How does dark money stay dark?


After the U.S. Supreme Court Citizens United case invalidated certain prohibitions in the Federal Election Campaign Act (FECA), the campaign finance world saw an influx of “dark money” groups. Following the Citizens United decision, these groups were permitted to use corporate funds and could spend an unlimited amount of money on electioneering communications and independent expenditures without the disclosure requirements imposed on candidates, PACs and political parties. The ability to “anonymously” influence the political process has proved to be very attractive, and the number of dark money groups — and their expenditures — have blossomed.

In the 2012 presidential election, dark money groups reported $300 million in independent expenditures. Many of these groups are Internal Revenue Code section 501(c)(4) organizations and are often established and highly respected trade associations, like the U.S. Chamber of Commerce.

A 501(c)(4) organization is a tax-exempt, nonprofit entity operating to promote social welfare. Because 501(c)(4) social welfare organizations operate to promote “the common good and general welfare of the community,” they can be useful tools for influencing public policy. They are permitted to engage in lobbying and campaign intervention, as long as such activities are not the primary purpose of the organization. Most significantly, 501(c)(4) organizations can raise money without publicly disclosing their donors. However, in order to effectively maintain donor anonymity, 501(c)(4) organizations must adhere to complex and ever-changing tax and election laws and follow strict filing and reporting guidelines.

Since their primary purpose is social welfare, 501(c)(4) organizations do not fall under the Federal Election Commission’s (FEC) standard definition of a political committee. Provided they avoid political activity, as interpreted by the FEC, they are not required to comply with the reporting requirements of political committees and only have to disclose donors that contribute funds earmarked for political advertisements. 501(c)(4) organizations can also create electioneering communications, deemed “issue ads,” and are not required to disclose their donors when engaging in this activity.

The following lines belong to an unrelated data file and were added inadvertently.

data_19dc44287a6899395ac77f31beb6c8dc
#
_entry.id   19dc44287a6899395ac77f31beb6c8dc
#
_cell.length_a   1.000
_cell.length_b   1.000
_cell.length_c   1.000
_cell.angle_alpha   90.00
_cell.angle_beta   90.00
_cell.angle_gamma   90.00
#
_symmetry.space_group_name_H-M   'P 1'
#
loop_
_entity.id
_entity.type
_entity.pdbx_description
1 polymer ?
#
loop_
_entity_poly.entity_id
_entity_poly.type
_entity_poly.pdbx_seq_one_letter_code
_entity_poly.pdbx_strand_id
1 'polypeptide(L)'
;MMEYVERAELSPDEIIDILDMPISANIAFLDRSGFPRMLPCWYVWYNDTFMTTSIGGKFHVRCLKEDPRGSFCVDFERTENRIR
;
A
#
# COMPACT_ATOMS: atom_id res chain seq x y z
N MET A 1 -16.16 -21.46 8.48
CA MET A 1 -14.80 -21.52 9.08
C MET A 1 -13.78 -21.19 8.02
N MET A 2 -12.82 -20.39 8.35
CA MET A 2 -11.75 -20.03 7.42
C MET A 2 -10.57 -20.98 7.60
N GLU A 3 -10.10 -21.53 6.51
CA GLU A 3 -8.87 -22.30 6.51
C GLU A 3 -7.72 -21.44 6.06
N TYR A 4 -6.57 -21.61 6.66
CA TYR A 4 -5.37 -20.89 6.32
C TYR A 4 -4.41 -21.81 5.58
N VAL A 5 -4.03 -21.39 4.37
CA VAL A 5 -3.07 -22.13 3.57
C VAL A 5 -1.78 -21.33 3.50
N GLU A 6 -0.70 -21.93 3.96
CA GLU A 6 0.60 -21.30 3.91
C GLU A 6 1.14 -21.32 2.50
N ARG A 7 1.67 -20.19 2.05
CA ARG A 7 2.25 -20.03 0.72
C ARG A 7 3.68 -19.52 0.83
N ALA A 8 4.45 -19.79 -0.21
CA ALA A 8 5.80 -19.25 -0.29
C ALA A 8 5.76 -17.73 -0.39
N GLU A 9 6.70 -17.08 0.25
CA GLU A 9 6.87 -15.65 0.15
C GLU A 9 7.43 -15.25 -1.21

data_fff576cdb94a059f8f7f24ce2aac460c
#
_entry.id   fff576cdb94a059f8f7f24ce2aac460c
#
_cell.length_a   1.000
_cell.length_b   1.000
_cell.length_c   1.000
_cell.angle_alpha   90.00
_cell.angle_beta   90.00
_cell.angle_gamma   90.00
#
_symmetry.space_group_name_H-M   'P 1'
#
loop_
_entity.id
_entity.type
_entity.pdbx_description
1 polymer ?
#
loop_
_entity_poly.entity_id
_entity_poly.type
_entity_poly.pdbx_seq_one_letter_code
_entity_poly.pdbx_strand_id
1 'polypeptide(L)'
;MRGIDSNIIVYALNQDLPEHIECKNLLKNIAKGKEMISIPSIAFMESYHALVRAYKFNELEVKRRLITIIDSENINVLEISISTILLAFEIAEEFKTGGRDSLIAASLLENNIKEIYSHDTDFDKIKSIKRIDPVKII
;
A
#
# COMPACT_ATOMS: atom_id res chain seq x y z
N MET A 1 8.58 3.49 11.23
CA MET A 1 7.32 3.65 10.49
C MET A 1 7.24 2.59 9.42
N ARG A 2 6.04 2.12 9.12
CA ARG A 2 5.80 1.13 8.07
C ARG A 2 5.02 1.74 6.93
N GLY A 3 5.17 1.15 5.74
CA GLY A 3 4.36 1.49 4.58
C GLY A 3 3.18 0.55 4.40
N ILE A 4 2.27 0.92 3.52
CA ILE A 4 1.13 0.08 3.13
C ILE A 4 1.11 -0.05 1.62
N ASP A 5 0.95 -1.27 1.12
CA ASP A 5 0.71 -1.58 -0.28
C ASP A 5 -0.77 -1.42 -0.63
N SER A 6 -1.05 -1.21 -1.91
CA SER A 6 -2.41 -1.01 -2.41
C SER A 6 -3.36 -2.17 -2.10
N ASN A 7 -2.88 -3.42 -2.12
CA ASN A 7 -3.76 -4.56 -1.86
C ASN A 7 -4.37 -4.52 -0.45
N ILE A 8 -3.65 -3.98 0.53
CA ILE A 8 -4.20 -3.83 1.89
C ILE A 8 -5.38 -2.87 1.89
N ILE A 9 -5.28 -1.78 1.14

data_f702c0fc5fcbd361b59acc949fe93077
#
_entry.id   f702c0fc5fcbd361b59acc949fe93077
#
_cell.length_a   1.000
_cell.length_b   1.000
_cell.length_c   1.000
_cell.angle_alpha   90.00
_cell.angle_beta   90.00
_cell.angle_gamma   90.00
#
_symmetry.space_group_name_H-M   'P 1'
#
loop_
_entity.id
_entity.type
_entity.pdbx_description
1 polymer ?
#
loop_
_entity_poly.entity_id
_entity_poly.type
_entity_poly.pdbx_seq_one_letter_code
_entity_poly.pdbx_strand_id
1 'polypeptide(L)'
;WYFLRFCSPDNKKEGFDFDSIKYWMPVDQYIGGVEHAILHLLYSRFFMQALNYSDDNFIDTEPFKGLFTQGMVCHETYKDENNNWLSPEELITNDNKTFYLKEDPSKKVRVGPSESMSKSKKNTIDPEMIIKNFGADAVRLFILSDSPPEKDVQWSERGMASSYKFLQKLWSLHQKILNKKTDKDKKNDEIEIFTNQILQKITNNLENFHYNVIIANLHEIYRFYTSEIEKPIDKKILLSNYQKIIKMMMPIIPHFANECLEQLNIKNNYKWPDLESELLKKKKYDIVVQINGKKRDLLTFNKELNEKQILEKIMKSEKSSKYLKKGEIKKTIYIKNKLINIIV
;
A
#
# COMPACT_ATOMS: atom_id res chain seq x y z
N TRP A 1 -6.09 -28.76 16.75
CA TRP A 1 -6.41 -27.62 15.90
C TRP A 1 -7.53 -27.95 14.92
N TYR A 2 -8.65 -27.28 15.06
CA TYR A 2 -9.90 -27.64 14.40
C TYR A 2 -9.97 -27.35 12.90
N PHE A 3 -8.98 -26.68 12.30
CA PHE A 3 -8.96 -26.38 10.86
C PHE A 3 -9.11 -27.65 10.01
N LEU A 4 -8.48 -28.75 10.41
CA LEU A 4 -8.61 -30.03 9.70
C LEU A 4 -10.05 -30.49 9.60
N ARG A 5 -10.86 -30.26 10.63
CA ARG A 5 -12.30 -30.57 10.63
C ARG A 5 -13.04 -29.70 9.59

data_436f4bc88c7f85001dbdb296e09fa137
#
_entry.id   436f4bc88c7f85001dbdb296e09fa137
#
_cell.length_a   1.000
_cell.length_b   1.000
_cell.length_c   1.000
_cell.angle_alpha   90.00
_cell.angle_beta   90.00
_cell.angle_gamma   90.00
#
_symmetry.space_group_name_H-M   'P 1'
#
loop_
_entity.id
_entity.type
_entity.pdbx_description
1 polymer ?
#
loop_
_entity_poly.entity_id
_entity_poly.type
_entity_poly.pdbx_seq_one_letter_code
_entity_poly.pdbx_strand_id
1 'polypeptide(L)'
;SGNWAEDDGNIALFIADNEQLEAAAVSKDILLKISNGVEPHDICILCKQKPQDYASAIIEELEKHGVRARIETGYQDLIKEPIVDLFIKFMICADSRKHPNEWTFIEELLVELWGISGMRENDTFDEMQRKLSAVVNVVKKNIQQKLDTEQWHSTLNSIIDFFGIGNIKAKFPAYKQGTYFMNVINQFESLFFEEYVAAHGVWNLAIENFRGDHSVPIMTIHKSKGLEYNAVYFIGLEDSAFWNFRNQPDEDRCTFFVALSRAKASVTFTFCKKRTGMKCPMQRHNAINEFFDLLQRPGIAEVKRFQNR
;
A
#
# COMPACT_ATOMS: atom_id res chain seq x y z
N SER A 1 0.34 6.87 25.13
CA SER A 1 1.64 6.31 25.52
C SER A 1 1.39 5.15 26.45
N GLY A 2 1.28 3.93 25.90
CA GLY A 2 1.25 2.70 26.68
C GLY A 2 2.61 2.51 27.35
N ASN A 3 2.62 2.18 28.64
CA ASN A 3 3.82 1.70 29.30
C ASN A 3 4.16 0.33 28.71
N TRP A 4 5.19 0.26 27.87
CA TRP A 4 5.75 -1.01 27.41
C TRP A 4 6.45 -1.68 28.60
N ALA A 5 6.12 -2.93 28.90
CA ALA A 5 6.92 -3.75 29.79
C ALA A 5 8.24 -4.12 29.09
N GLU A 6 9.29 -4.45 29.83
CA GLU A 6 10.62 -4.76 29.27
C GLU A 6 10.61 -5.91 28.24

Social welfare organizations must identify their donors to the Internal Revenue Service (IRS) when filing annual tax returns. However, names and addresses of contributors are not public information and must not be disclosed by the IRS.

With the rapid influx of this new money into the political process, it is not surprising that various regulators are looking for ways to shine the spotlight on dark money. The IRS attempted to issue new rules governing the political activity of 501(c)(4) organizations in 2013. After a record number of comments were filed opposing the proposed rules, the IRS withdrew and is currently working on a new version of the rules.

The FEC has also wrestled with this issue, but it has failed to resolve several complaints that have been filed since Citizens United was announced. Lawsuits against the FEC about this issue were filed and remain pending. Congress has also tried, and failed, to regulate the arena. In the absence of federal regulation of dark money, a growing number of states have entered the fray and are introducing legislation to address the issue. And in the corporate world, more and more publicly traded companies are responding to investor demands for transparency by voluntarily disclosing at least some details about corporate political expenditures.

Federal, state and local election and tax laws pose complicated reporting and disclosure requirements for 501(c)(4) organizations. And as outlined above, the requirements are under tremendous scrutiny and pressure. Whether they are motivated to keep dark money dark or simply want to exercise their political rights, it is imperative for organizations to understand these ever-changing rules to avoid adverse legal consequences.

This article was reprinted from the Fall 2014 Compliance Connections Newsletter. Download the complete Fall 2014 issue here

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